|Cover design by my friend Miss K.|
After a long process lengthened by the fact that everyone involved in its production and publication also has day jobs, I’m happy to announce that my debut fiction novella, Under the Trees, Eaten, will be released at the beginning of next month, available from BlankSpace Publications. So for this post, I thought I’d provide a formal introduction to the book, how it came to exist, and what you can expect to see in it.
I’ve already spoken about the project quite a lot on this blog, particularly its Lovecraftian influences, twisted visions of Canadiana, and deeply feminist themes. So here are some facts about the history of its composition that you might be interested to know.
I composed this novella on the recommendation of the head of BlankSpace, The Inestimable Jeffrey, who, after a series of conversations we had in late 2012 about the possibility (or rather, impossibility in its current form) of publishing my novel about Newfoundland, A Small Man’s Town, wrote me an email one evening asking if I had any ideas for a science-fiction story. I read that email early in the morning, shortly before going to my day shift at the answering service where I used to work. By the end of my shift, in between answering phones 20-30 times per hours, I had written the initial pitch for Under the Trees, Eaten.
The composition of the story took place in what was probably the most hectic and stressful period of my life. I would work on it for at least an hour almost every night before bed, usually averaging about five hours of sleep each evening. The entire first draft of the closing chapter was composed in a two hour binge where I literally could not stop myself from writing until the story was finished. TIJeffrey and I passed the manuscript back and forth a few times over the last year, polishing the prose, changing a few details, coming up with a wonderful new knocker of an ending, and even pitching an idea for a sequel over the last few weeks.
I seriously want to write this sequel. I’ve come up with some corking good ideas for it. This is why, if you are reading this post (or any of my posts about Under the Trees, Eaten), you should buy my book. Because its success will indicate whether we’ll publish a follow-up.
I primarily wanted to develop a story that would be equally morally frightening as it would be scary in the traditional sense of creepy tones and otherworldly monsters. It’s literally the story of an ordinary woman discovering an extraordinary place, where the presence of aliens in a mysterious underground cavern has warped the surrounding wildlife and physical phenomena. What’s truly disturbing about her environmental encounters here isn’t just that she travels through a land where the trees glow with a crimson-purple fire that slowly proliferates among their branches, where insects and plants have impossibly-shaped bodies, and aliens live in caves that twist into the curled dimensions between atoms themselves. No, what’s really freaky is how quickly she gets used to it, and how some of these phenomena even help her find her way when she’s lost.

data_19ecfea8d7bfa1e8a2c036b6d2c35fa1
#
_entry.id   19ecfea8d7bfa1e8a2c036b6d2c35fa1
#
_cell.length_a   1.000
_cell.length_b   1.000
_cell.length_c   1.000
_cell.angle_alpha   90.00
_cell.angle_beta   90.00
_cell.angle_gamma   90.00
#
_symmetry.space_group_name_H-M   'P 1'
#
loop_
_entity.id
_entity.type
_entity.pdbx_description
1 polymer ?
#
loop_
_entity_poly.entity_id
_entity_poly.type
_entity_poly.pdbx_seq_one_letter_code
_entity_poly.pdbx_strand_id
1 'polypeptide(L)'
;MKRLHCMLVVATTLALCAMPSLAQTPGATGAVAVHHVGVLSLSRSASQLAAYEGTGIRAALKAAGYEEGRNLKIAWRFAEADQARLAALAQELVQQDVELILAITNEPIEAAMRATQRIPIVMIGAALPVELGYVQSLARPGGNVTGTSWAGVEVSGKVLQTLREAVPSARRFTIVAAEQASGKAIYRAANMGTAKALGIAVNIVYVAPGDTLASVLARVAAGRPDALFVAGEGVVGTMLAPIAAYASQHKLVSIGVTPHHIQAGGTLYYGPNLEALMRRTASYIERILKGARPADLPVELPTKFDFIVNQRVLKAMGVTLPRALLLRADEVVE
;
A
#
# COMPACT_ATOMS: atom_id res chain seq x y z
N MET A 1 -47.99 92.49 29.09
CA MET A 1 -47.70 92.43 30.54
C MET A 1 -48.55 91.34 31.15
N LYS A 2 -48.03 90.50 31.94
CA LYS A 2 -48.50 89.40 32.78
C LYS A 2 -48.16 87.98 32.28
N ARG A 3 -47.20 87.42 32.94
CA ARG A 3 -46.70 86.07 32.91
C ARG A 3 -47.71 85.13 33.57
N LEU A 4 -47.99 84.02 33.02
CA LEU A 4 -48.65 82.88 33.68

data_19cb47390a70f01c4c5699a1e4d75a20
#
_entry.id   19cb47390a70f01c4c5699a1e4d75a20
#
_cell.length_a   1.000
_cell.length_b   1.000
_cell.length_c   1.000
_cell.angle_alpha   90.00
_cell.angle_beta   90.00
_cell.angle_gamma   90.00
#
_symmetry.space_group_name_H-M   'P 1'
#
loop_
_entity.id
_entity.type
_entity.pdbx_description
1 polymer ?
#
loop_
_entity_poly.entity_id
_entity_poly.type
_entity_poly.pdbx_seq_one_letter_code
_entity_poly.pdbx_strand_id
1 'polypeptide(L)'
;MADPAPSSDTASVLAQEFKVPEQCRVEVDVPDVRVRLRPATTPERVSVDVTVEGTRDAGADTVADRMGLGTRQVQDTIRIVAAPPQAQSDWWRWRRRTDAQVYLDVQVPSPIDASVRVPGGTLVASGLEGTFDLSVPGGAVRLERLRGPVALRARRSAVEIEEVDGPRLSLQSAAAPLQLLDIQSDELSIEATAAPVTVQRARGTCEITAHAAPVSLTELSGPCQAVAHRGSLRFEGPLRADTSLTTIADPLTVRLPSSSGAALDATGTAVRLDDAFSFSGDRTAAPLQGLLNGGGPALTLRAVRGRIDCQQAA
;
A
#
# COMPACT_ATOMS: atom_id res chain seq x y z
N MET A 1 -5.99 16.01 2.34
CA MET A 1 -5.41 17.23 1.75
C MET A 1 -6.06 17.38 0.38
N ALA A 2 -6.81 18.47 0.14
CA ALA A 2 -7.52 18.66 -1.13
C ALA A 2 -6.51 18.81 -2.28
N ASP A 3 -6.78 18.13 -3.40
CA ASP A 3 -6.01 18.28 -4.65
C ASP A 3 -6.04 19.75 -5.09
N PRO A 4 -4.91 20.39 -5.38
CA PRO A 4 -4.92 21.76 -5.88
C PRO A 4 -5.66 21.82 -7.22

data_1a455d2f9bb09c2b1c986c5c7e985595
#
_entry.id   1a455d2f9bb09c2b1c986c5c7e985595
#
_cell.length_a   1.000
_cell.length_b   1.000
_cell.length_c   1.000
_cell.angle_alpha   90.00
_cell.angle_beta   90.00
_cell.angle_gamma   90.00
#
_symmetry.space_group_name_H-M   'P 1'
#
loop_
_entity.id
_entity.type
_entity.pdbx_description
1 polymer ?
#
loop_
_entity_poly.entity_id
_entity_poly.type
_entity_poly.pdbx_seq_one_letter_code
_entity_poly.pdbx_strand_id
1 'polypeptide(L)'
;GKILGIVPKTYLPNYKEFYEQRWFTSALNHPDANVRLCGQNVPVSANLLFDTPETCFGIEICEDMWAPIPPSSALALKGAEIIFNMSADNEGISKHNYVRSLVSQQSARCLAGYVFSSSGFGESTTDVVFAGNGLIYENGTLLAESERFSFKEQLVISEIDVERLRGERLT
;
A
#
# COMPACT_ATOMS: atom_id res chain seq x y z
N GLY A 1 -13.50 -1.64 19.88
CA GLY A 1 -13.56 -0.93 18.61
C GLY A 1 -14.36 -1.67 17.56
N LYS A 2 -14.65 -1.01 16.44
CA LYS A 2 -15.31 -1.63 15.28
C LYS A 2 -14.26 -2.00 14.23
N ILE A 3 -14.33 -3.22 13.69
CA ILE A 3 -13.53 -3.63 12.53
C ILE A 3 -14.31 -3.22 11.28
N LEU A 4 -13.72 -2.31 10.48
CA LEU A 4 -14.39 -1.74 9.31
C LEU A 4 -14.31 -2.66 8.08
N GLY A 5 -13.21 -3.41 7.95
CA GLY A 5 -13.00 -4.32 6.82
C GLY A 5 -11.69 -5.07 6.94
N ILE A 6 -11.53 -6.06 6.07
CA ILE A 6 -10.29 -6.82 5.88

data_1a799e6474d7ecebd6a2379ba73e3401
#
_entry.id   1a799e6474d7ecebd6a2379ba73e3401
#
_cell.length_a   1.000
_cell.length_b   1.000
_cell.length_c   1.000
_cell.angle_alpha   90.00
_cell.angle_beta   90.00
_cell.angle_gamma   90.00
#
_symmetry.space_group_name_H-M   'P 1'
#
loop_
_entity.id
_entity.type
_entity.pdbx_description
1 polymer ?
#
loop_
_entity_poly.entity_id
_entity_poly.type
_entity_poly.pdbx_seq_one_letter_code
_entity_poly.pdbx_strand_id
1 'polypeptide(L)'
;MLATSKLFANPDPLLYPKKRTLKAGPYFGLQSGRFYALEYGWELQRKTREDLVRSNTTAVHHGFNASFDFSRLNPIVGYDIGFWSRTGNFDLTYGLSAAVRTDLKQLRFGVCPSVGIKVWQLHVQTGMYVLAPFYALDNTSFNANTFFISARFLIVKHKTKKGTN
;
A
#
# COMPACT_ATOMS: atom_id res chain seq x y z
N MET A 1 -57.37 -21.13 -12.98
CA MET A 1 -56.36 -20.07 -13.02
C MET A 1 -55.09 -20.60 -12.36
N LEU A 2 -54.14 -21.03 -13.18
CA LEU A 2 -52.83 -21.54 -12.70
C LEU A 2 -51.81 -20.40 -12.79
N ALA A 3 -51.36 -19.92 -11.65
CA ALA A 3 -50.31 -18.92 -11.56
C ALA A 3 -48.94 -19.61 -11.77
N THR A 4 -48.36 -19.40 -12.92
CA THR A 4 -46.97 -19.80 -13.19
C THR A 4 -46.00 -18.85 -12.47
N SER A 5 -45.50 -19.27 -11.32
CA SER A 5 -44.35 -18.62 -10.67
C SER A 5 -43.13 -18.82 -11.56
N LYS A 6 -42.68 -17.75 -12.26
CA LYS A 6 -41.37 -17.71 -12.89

In some of my previous posts, I describe how H. P. Lovecraft was a serious influence on Under the Trees, Eaten, and in many ways, that’s true. But my story goes beyond the limitations of his style, as any new art should. For one, the aliens have a much more complicated relationship with humanity than simply being inspiring terror. My conception of the aliens in this story takes their moral difference from humanity more seriously even than Lovecraft himself did. For me, the aliens are certainly monstrous — they exist in dimensions that humans can’t even perceive, and moving through them permanently alters a person’s mind. They think about the world in a way that’s totally different from the human perspective, and my own story takes seriously the possibility that we’ll come out the worse from the comparison.